resorption
Frontal
resorption
Toothmovement
2mm
 During this phase very rapid tooth
movement is observed over a short distance
which then stops. This movements
represent...
 little or no tooth movement occurs during this
phase. this phase is characterized by formation
of hyalinaised tissue in ...
 After the lag phase tooth movement
progresses rapidly as the hyalinized zone
is removed and bone undergoes
resorption. D...
 The mechanism of movement of a tooth by an
orthodontic force is a subject of ongoing
research for decades . numerous the...
 Oppenheim in 1911 was the first person to study
the tissue changes in the bone incident to
orthodontic tooth movement . ...
 This theory Is also called as the blood flow
theory as proposed by bien . According to this
theory tooth movement occurs...
 It is a confined space and the passage of
fluid in an out of the space is limited . The
contents of the periodontal liga...
 when the force applied is of short duration
such as during mastication the fluid in the
periodontal space is replenished...
 Farrar (1876) first noted deformation or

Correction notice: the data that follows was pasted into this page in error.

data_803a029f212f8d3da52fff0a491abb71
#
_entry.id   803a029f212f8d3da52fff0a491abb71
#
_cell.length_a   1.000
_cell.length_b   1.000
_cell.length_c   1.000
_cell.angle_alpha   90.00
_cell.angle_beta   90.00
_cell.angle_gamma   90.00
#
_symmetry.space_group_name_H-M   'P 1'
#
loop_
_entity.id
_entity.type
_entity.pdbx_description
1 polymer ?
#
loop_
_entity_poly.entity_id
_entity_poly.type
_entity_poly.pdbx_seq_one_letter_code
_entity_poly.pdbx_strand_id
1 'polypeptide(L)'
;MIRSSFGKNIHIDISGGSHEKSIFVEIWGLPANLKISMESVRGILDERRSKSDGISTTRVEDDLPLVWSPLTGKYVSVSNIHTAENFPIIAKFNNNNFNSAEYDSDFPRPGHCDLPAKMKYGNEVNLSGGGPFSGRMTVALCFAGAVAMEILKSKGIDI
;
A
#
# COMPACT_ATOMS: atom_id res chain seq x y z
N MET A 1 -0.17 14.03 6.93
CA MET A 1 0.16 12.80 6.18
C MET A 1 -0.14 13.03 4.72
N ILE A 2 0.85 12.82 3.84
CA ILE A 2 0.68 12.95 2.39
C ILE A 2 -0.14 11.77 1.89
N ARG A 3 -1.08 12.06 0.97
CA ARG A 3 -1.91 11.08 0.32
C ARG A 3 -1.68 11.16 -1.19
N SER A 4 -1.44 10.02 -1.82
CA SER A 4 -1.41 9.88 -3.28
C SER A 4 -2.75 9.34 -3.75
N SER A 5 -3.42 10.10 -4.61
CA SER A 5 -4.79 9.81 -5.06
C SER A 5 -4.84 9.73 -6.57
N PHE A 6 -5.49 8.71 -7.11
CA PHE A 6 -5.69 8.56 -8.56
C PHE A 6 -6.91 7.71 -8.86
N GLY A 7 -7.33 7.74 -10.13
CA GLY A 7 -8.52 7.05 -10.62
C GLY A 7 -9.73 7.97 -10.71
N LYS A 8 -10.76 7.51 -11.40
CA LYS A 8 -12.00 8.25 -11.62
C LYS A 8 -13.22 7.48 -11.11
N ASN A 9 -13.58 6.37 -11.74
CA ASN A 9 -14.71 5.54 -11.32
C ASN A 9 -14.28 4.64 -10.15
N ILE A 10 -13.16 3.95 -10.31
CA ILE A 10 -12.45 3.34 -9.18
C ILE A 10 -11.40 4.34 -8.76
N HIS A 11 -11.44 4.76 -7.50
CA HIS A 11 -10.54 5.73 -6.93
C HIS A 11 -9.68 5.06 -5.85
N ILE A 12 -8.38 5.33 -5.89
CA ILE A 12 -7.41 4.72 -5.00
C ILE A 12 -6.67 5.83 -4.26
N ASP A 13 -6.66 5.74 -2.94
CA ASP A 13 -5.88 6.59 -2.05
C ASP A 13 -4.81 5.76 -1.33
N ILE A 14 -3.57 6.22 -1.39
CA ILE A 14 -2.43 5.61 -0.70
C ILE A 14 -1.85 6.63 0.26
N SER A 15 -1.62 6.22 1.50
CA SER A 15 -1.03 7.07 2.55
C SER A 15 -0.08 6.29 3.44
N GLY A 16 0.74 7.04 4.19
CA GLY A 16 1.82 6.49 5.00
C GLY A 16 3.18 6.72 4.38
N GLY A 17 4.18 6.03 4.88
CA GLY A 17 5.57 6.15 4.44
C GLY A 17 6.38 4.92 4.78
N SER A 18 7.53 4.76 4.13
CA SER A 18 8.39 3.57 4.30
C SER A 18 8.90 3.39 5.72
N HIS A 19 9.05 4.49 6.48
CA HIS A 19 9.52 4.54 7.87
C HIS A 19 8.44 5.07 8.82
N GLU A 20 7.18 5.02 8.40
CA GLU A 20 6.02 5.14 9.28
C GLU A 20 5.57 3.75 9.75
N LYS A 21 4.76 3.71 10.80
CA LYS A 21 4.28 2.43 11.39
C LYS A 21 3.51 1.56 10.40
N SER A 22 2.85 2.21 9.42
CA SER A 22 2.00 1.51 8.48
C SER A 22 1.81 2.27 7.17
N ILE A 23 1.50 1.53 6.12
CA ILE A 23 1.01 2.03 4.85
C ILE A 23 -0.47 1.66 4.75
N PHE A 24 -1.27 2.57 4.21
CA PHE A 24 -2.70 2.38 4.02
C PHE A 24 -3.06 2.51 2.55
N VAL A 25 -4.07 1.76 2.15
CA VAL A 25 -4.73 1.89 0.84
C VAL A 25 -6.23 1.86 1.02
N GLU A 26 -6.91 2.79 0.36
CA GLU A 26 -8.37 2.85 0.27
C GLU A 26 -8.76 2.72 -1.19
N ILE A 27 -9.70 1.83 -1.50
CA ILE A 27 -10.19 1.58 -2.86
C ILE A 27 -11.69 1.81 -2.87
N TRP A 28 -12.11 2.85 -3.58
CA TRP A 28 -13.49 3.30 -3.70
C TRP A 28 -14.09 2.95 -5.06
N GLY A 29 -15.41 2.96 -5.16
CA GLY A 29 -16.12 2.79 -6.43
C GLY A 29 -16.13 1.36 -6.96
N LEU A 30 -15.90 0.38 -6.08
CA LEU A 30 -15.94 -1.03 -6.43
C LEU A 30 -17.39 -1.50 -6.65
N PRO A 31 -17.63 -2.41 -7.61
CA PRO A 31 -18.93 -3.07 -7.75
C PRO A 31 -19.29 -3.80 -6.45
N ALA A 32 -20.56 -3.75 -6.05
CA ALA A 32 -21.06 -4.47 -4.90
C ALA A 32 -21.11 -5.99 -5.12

bending of interseptal alveolar walls. He was
the first to suggest that BONE BE...
The possible sources of electric current are:-
 Collagen
 Hydorxyapatite
 Collagen-hydoxyapatite interface
 Mucopolysa...
 When a crystal structure is deformed, electrons
migrate from one location to another resulting in an
electric charge. As...
 On application of force on tooth,adjacent
bone bends.
 Area of concavity :negative charged evoke
bone deposition
 Area...
 Bone formative changes are observed on the
tension side.In the process of bone deposition
there is increase in the numbe...
 The osteoblasts are derived from paravascular
connective tissues cells, closely associated with
the blood vessels. Whene...
 The bone formed passes through 3 stages they
are THE OSTEOID, BUNDLE BONE and THE
LAMELLATED BONE.
 The bone formed by ...
 It is brought about by cells called
osteoclasts . they are multinucleated giant
cells and may have 12 or more nuclei .
t...
 The osteoclasts derived from :
 Activation of previously present inactive
osteoclasts
 Migration from adjacent bone
 ...
 During bone resorption 3 processes occur in more
or less rapid succession .
 they are
 Decalcification
 Degradation o...
Bio –Physical Reactions
Bone deformation
compression of periodontal
ligament
Tissue injury
Production of first messengers
...
Biology of tooth movement
Biology of tooth movement
Biology of tooth movement
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Biology of tooth movement

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Biology of tooth movement

  1. 1. 1. Introduction 2. Physiologic tooth movement 3. Histology of tooth movement 4. Optimum orthodontic force 5. Hyalinization 6. Phases of tooth movement 7. Theories of tooth movement 8. Bone deposition 9. Bone resorption